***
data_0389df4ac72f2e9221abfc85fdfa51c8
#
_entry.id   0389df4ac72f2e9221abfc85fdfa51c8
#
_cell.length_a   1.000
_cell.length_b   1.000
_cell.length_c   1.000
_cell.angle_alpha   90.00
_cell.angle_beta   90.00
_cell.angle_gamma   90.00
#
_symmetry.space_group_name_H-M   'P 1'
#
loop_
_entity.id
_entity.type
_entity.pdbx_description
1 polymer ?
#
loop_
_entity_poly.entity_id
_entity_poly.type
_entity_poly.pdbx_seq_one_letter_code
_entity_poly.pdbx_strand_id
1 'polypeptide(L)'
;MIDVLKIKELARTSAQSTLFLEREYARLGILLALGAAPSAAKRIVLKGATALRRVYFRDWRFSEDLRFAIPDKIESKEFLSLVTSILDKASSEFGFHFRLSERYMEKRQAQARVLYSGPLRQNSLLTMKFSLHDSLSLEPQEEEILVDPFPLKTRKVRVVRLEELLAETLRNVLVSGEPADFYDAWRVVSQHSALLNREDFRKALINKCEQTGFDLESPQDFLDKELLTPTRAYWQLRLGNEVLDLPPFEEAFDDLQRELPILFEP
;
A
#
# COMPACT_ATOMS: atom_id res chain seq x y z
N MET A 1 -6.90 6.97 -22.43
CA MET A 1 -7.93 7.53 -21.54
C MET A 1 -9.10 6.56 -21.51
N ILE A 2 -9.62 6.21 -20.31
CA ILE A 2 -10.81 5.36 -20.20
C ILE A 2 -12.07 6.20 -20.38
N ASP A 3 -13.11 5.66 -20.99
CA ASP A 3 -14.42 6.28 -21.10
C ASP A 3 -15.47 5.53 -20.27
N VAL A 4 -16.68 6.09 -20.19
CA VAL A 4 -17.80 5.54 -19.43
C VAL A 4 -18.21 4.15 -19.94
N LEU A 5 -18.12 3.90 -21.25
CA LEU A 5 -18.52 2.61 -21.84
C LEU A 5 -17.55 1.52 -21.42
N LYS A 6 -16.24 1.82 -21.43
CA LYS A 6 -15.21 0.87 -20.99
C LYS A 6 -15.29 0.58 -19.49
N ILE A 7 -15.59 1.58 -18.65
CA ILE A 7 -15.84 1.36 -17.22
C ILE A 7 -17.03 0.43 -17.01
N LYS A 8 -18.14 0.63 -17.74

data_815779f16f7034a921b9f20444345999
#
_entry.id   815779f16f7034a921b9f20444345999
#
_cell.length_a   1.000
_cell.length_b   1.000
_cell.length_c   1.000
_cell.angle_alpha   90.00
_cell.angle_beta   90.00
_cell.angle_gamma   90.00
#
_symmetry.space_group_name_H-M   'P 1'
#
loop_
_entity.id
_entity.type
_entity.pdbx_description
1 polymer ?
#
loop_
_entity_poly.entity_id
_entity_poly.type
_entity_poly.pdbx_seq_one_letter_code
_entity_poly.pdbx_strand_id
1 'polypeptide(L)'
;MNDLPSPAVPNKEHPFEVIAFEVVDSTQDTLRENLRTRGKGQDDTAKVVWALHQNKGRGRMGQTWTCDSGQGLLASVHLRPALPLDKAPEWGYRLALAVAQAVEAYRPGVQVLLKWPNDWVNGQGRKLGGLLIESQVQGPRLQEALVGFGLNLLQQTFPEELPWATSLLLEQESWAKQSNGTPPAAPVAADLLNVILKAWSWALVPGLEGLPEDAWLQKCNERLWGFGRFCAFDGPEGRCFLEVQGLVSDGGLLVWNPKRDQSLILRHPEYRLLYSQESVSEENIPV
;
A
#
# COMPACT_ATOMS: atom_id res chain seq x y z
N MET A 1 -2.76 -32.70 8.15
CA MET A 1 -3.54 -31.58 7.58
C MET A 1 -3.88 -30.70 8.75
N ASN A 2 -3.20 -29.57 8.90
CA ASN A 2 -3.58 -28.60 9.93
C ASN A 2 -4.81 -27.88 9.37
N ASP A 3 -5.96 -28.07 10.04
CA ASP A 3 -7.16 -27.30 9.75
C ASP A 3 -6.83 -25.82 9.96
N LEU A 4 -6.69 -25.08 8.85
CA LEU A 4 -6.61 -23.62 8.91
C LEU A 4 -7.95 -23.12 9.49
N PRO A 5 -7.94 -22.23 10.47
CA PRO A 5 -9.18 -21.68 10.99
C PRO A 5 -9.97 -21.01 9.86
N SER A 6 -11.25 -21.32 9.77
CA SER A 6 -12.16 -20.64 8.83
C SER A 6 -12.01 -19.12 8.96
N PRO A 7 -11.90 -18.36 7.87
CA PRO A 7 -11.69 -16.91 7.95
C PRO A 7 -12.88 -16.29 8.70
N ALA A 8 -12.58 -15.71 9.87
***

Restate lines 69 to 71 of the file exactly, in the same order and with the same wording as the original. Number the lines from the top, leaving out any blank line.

_entity.pdbx_description
1 polymer ?
#